Thursday, January 2, 2020

Cooperstown NY, Home to more than the Hall of Fame

Main Street, Cooperstown
Here’s a question, What if you are in Cooperstown New York, and you have no interest in the Baseball Hall of Fame? What is there to do? Well, actually, there is a lot going on, and here is some of what I found on a beautiful fall day.

My first stop was at Doubleday Field, two blocks down Main Street from the Hall of Fame. I visited on a day when there were not a lot of people in town, and the Doubleday Field parking lot was convenient, and at $2/hour, reasonably priced. The field opened in 1920, and its current stands were built as part of a WPA project in 1939. From 1940 through 2008, Doubleday Field was home to the Hall of Fame Game, a mid-season exhibition game between an American League and National League team played during the Hall of Fame induction weekend. Since 2009 it has hosted an Old-Timers game in conjunction with the ceremony.

Today, the field is available to be rented for games and tournaments and the stands are (usually) open for free. The day of my trip, there was a weekend tournament of senior teams from the Baltimore area. They were all wearing some variation of orange and black.

After spending some time at the field, I headed for my main interest - The Fenimore Art Museum. What I quickly learned was that those who live in Cooperstown do not have the best concept of distance. Two different people assured me that the museum was “about half-a-mile” away. In fact, it is about three times as far. It was a beautiful walk through the town along Lake Street, which parallels Otsego Lake, although there is no sidewalk for about half of the walk. Along the way, I passed on the highest rated resorts in the country - The Otesaga Resort and its Leatherstocking Golf Course. Both sit overlooking the Lake. The resort opened in 1909, and still operates today from April through Thanksgiving.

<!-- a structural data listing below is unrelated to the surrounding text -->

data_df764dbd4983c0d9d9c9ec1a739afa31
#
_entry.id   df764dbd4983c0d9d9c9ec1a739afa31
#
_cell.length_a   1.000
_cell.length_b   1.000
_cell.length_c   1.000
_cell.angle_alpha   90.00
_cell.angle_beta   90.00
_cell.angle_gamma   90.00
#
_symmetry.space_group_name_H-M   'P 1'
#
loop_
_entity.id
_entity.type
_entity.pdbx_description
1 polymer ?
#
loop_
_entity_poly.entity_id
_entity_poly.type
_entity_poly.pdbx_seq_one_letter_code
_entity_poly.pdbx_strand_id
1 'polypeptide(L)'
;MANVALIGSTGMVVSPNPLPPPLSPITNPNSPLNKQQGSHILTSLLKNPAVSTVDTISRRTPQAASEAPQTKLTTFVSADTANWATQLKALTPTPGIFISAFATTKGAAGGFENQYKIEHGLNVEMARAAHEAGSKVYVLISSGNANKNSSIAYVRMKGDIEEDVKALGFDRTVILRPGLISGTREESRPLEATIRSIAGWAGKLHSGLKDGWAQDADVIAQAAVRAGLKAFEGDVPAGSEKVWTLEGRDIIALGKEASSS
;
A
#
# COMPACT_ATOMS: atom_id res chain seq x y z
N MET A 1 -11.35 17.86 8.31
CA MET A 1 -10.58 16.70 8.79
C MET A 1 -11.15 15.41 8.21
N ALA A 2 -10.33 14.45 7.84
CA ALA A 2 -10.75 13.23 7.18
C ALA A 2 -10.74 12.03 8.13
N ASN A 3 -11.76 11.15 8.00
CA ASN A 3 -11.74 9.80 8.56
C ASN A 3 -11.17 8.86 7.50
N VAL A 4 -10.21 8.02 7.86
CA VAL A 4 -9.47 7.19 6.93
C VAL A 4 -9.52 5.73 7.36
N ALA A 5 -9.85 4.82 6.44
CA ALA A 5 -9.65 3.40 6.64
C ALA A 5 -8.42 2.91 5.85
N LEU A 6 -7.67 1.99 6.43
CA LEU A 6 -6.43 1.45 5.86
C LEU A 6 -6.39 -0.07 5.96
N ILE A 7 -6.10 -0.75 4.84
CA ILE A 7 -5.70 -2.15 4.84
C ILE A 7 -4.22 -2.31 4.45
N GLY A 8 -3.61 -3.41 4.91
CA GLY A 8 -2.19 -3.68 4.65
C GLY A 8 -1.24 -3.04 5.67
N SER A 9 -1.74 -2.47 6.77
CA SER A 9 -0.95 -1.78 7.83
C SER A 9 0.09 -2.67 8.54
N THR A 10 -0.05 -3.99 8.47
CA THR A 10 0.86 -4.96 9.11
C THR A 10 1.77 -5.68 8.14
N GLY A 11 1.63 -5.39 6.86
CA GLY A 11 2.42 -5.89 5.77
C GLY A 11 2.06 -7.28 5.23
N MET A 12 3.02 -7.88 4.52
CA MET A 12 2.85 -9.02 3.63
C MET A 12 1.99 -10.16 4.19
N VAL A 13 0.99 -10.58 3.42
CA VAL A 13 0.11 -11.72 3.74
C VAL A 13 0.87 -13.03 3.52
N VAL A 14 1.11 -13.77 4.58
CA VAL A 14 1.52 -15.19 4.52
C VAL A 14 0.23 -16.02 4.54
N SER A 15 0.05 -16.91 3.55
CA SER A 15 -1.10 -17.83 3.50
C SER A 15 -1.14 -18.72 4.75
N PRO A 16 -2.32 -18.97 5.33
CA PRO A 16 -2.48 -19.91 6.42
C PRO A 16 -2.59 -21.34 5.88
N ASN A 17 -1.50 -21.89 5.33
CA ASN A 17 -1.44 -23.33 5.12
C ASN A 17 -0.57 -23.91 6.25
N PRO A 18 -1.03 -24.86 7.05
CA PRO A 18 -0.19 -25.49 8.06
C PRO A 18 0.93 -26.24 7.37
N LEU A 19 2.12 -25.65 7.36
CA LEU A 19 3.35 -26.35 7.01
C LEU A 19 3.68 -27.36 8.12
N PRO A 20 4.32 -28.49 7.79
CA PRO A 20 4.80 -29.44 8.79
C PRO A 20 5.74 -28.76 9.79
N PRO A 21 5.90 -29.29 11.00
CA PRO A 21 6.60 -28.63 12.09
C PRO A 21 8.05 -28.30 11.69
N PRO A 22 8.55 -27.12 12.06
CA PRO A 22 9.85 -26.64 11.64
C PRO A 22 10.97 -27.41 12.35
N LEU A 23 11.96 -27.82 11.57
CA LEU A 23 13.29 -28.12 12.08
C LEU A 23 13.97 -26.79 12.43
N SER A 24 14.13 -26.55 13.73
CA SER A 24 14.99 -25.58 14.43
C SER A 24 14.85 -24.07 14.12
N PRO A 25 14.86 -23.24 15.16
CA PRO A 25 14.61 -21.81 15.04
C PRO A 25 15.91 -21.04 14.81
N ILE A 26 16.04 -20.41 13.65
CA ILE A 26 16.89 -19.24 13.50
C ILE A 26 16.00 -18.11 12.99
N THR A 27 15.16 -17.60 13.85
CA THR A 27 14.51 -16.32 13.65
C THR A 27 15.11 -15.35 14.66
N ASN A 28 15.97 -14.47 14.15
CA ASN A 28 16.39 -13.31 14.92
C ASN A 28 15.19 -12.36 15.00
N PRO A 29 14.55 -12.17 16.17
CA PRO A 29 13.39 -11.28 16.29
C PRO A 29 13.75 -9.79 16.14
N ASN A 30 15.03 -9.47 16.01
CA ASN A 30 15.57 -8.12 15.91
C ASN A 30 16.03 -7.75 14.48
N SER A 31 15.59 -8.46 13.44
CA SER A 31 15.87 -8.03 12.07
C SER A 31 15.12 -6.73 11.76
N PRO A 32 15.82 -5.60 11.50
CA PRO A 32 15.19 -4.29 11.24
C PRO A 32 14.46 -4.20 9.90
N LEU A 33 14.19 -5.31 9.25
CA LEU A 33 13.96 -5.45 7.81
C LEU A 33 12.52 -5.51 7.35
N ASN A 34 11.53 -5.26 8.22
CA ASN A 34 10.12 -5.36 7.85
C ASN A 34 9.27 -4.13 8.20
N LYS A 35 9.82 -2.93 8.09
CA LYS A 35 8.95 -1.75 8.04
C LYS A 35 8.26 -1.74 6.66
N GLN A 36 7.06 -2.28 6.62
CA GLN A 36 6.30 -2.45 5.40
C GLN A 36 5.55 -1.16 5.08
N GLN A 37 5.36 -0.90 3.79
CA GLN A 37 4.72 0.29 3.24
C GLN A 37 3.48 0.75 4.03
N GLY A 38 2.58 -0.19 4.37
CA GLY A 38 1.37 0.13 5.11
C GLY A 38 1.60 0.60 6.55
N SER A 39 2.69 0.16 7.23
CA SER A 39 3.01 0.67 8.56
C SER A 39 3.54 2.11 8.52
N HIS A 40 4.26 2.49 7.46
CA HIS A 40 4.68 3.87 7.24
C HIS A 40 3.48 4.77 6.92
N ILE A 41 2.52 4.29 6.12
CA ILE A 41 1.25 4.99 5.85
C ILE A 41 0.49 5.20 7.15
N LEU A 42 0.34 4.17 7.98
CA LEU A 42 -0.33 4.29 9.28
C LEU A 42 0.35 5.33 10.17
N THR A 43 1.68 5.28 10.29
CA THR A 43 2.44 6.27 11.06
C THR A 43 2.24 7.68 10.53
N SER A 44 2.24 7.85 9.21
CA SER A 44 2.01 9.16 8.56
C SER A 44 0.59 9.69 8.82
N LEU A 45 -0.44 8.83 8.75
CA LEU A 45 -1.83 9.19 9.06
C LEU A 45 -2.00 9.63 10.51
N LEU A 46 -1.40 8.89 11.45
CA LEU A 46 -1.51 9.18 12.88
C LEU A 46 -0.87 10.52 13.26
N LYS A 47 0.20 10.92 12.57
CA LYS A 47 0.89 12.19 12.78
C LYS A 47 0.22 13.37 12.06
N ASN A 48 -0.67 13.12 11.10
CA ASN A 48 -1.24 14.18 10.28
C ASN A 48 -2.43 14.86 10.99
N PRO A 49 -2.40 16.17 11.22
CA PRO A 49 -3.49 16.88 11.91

Otesaga Resort

Leatherstocking Golf Course

As I headed for the museum, I also passed The Farmers Museum.The Museum represents 19th century rural life through its two dozen authentic buildings and over 20,000 artifacts. The farm itself was originally owned by James Fenimore Cooper. While it passed through several families after he died, in 1944, it opened to the public as part of the New York Historical Society. Over the years, many buildings from the 19th century were moved to the site, and today visitors can experience aspects of life in those days. Visitors can enjoy the  Empire State Carousel, which depicts the history of New York in its art work and the twenty-five hand carved animals that you can ride on. You can also visit the Cardiff Giant, a 19th century hoax that supposedly represented the body of a ten-foot tall giant.

Empire State Carousel

My walk ended at the Fenimore Art Museum, which occupies James Fenimore coopers farm-house. I sits on a rise that looks down on Otsego Lake. Its collection represents both fine and folk art from New York State, and the rest of the country. It also houses the Thaw collection of American Indian Art. I brought lunch from the cafe and went out to the beautiful terrace to enjoy it. On the day of my visit there was an exhibit of paintings by William Sidney Mount, and composer and artist, who was born and lived on Long Island. His work often depicted musicians, and was also known for realistic portrayals of African Americans.

Sugaring Off by Grandma Moses

Left and Right by William Sidney Mount

The Banjo Player by William Sidney Mount

Summer costume - Northwest Territories

So, yes, there are many things to do in Cooperstown, even if you aren’t interested in the Baseball Hall of Fame. So come and enjoy your time there.

Nuts and Bolts:

Fenimore Art Museum - Open from April 2- Dec 31 Tue-Sun and May - Columbus Day every day.
Admission: Adults and Teens $12/ Seniors $10.50

The Farmers Museum - Open from April - Halloween, Tue-Sun, and May - Columbus Day, every day.
Admission: Adults and Teens $12/ Seniors $10.50

Tickets bought are good at both of these museums.

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